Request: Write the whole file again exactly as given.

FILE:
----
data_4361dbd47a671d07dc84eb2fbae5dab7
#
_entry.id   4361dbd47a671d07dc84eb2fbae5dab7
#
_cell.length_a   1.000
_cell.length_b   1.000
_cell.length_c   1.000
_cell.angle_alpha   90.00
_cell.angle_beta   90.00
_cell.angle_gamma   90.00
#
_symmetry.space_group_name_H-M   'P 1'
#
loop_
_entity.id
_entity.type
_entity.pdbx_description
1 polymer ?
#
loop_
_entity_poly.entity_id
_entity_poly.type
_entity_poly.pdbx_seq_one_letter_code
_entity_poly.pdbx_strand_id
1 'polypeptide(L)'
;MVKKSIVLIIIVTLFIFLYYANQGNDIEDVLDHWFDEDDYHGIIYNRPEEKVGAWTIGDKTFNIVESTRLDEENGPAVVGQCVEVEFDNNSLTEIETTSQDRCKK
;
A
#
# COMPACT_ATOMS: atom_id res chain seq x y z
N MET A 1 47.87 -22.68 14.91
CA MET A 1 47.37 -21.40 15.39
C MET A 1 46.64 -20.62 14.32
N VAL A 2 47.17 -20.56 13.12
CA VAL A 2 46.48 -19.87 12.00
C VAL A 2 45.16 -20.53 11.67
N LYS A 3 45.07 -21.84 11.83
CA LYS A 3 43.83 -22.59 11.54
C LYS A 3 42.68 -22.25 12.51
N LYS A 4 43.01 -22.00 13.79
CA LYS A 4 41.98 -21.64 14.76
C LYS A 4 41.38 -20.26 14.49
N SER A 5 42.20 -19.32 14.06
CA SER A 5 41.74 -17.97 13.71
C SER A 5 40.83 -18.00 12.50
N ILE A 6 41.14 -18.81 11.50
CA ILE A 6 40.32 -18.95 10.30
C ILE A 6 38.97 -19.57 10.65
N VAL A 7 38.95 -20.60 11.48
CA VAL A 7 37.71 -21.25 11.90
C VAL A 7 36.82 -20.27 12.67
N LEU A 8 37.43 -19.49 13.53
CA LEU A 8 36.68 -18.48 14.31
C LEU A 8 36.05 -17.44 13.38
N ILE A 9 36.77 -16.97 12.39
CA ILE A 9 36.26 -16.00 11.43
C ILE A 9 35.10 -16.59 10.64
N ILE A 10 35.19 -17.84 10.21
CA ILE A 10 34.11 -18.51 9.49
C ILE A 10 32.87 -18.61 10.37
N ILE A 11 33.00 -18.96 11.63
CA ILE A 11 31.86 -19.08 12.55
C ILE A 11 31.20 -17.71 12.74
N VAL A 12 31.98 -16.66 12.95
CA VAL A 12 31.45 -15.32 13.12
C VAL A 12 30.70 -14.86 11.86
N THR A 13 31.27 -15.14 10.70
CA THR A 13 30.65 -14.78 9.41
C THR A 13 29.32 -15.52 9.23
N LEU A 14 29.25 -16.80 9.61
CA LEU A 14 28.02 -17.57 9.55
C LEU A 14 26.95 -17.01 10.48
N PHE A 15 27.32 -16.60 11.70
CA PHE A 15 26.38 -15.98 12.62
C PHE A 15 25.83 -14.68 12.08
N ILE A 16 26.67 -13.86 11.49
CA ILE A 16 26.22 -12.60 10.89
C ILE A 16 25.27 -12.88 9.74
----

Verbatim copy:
data_4361dbd47a671d07dc84eb2fbae5dab7
#
_entry.id   4361dbd47a671d07dc84eb2fbae5dab7
#
_cell.length_a   1.000
_cell.length_b   1.000
_cell.length_c   1.000
_cell.angle_alpha   90.00
_cell.angle_beta   90.00
_cell.angle_gamma   90.00
#
_symmetry.space_group_name_H-M   'P 1'
#
loop_
_entity.id
_entity.type
_entity.pdbx_description
1 polymer ?
#
loop_
_entity_poly.entity_id
_entity_poly.type
_entity_poly.pdbx_seq_one_letter_code
_entity_poly.pdbx_strand_id
1 'polypeptide(L)'
;MVKKSIVLIIIVTLFIFLYYANQGNDIEDVLDHWFDEDDYHGIIYNRPEEKVGAWTIGDKTFNIVESTRLDEENGPAVVGQCVEVEFDNNSLTEIETTSQDRCKK
;
A
#
# COMPACT_ATOMS: atom_id res chain seq x y z
N MET A 1 47.87 -22.68 14.91
CA MET A 1 47.37 -21.40 15.39
C MET A 1 46.64 -20.62 14.32
N VAL A 2 47.17 -20.56 13.12
CA VAL A 2 46.48 -19.87 12.00
C VAL A 2 45.16 -20.53 11.67
N LYS A 3 45.07 -21.84 11.83
CA LYS A 3 43.83 -22.59 11.54
C LYS A 3 42.68 -22.25 12.51
N LYS A 4 43.01 -22.00 13.79
CA LYS A 4 41.98 -21.64 14.76
C LYS A 4 41.38 -20.26 14.49
N SER A 5 42.20 -19.32 14.06
CA SER A 5 41.74 -17.97 13.71
C SER A 5 40.83 -18.00 12.50
N ILE A 6 41.14 -18.81 11.50
CA ILE A 6 40.32 -18.95 10.30
C ILE A 6 38.97 -19.57 10.65
N VAL A 7 38.95 -20.60 11.48
CA VAL A 7 37.71 -21.25 11.90
C VAL A 7 36.82 -20.27 12.67
N LEU A 8 37.43 -19.49 13.53
CA LEU A 8 36.68 -18.48 14.31
C LEU A 8 36.05 -17.44 13.38
N ILE A 9 36.77 -16.97 12.39
CA ILE A 9 36.26 -16.00 11.43
C ILE A 9 35.10 -16.59 10.64
N ILE A 10 35.19 -17.84 10.21
CA ILE A 10 34.11 -18.51 9.49
C ILE A 10 32.87 -18.61 10.37
N ILE A 11 33.00 -18.96 11.63
CA ILE A 11 31.86 -19.08 12.55
C ILE A 11 31.20 -17.71 12.74
N VAL A 12 31.98 -16.66 12.95
CA VAL A 12 31.45 -15.32 13.12
C VAL A 12 30.70 -14.86 11.86
N THR A 13 31.27 -15.14 10.70
CA THR A 13 30.65 -14.78 9.41
C THR A 13 29.32 -15.52 9.23
N LEU A 14 29.25 -16.80 9.61
CA LEU A 14 28.02 -17.57 9.55
C LEU A 14 26.95 -17.01 10.48
N PHE A 15 27.32 -16.60 11.70
CA PHE A 15 26.38 -15.98 12.62
C PHE A 15 25.83 -14.68 12.08
N ILE A 16 26.67 -13.86 11.49
CA ILE A 16 26.22 -12.60 10.89
C ILE A 16 25.27 -12.88 9.74